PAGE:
It is today a proven fraud, nailed by the French stock market watchdog: Air Next resorted to a full range of dubious practices to raise money but the simplest of errors exposed the scam and limited the damage to investors.

Sky is the crypto limit

Laurence Boisseau

PARIS — Air Next promised to use blockchain technology to revolutionize passenger transport. Should we have read something into its name? In fact, the company was talking a lot of hot air from the start. Air Next turned out to be a scam, with a fake website, false identities, fake criminal records, counterfeited bank certificates, aggressive marketing … real crooks. Thirty-five employees recruited over the summer ranked among its victims, not to mention the few investors who put money in the business.

Maud (not her real name) had always dreamed of working in a start-up. In July, she spotted an ad on Linkedin and was interviewed by videoconference — hardly unusual in the era of COVID and teleworking. She was hired very quickly and signed a permanent work contract. She resigned from her old job, happy to get started on a new adventure.

Others like Maud fell for the bait. At least ten senior managers, coming from major airlines, airports, large French and American corporations, a former police officer … all firmly believed in this project. Some quit their jobs to join; some French expats even made their way back to France.

Share capital of one billion 

The story began last February, when Air Next registered with the Paris Commercial Court. The new company stated it was developing an application that would allow the purchase of airline tickets by using cryptocurrency, at unbeatable prices and with an automatic guarantee in case of cancellation or delay, via a "smart contract" system (a computer protocol that facilitates, verifies and oversees the handling of a contract).

The firm declared a share capital of one billion euros, with offices under construction at 50, Avenue des Champs Elysées, and a president, Philippe Vincent ... which was probably a usurped identity.

Last summer, Air Next started recruiting. The company also wanted to raise money to have the assets on hand to allow passenger compensation. It organized a fundraiser using an ICO, or "Initial Coin Offering", via the issuance of digital tokens, transacted in cryptocurrencies through the blockchain.

While nothing obliged him to do so, the company owner went as far as setting up a file with the AMF, France's stock market regulator which oversees this type of transaction. Seeking the market regulator stamp is optional, but when issued, it gives guarantees to those buying tokens.

screenshot of the typo that revealed the Air Next scam

The infamous typo that brought the Air Next scam down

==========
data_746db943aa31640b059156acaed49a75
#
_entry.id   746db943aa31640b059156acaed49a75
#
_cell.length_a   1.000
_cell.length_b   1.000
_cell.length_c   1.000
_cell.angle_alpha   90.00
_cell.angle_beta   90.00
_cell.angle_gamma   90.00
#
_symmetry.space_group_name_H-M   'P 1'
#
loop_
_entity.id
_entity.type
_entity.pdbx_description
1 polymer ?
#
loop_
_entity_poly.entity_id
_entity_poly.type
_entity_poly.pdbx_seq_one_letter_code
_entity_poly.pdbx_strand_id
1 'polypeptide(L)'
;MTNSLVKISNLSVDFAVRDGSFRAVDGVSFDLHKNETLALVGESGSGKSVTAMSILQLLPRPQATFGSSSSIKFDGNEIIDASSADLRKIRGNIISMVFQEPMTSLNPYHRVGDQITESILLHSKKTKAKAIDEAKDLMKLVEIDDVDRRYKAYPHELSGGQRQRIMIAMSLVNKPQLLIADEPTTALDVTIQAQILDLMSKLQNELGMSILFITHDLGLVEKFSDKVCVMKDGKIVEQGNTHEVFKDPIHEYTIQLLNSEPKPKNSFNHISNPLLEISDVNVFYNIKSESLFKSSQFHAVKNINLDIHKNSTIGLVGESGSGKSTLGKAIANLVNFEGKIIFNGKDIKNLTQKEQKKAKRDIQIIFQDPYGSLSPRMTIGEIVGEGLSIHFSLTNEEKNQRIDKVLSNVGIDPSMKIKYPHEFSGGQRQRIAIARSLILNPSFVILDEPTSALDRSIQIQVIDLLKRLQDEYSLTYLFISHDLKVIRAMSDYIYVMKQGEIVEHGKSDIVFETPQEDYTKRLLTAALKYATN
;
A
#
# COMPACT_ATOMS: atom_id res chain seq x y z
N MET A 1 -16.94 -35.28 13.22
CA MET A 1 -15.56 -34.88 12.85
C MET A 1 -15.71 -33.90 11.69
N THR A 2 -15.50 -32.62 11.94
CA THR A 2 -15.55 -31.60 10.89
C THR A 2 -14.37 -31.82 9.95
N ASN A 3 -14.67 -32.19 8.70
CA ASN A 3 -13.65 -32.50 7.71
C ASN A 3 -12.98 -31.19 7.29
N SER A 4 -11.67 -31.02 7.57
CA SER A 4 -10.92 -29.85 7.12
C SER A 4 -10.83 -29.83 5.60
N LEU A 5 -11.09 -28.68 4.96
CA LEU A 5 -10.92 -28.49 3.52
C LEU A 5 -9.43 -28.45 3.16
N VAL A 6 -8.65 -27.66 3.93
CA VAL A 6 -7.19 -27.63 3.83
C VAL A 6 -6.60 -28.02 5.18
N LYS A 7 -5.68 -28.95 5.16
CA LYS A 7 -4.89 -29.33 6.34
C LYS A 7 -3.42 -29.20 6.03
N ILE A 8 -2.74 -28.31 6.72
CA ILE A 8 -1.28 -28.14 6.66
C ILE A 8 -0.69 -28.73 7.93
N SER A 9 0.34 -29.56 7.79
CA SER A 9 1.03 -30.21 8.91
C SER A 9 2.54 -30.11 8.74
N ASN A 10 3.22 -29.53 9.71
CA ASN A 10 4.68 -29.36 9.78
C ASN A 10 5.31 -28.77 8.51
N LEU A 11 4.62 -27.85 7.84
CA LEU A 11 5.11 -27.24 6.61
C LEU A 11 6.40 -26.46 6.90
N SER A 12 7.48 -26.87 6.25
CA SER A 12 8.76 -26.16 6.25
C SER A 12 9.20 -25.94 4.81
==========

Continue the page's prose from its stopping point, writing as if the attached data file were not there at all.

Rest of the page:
compta online

Raising Initial Coin Offering 

Then, on Sept. 30, the AMF issued an alert, by way of a press release, on the risks of fraud associated with the ICO, as it suspected some documents to be forgeries. A few hours before that, Air Next had just brought forward by several days the date of its tokens pre-sale.

For employees of the new company, it was a brutal wake-up call. They quickly understood that they had been duped, that they'd bet on the proverbial house of cards. On the investor side, the CEO didn't get beyond an initial fundraising of 150,000 euros. He was hoping to raise millions, but despite his failure, he didn't lose confidence. Challenged by one of his employees on Telegram, he admitted that "many documents provided were false", that "an error cost the life of this project."

What was the "error" he was referring to? A typo in the name of the would-be bank backing the startup. A very small one, at the bottom of the page of the false bank certificate, where the name "Edmond de Rothschild" is misspelled "Edemond".

Finding culprits 

Before the AMF's public alert, websites specializing in crypto-assets had already noted certain inconsistencies. The company had declared a share capital of 1 billion euros, which is an enormous amount. Air Next's CEO also boasted about having discovered bitcoin at a time when only a few geeks knew about cryptocurrency.

Employees and investors filed a complaint. Failing to find the general manager, Julien Leclerc — which might also be a fake name — they started looking for other culprits. They believe that if the Paris Commercial Court hadn't registered the company, no one would have been defrauded.

Beyond the handful of victims, this case is a plea for the implementation of more secure procedures, in an increasingly digital world, particularly following the pandemic. The much touted ICO market is itself a victim, and may find it hard to recover.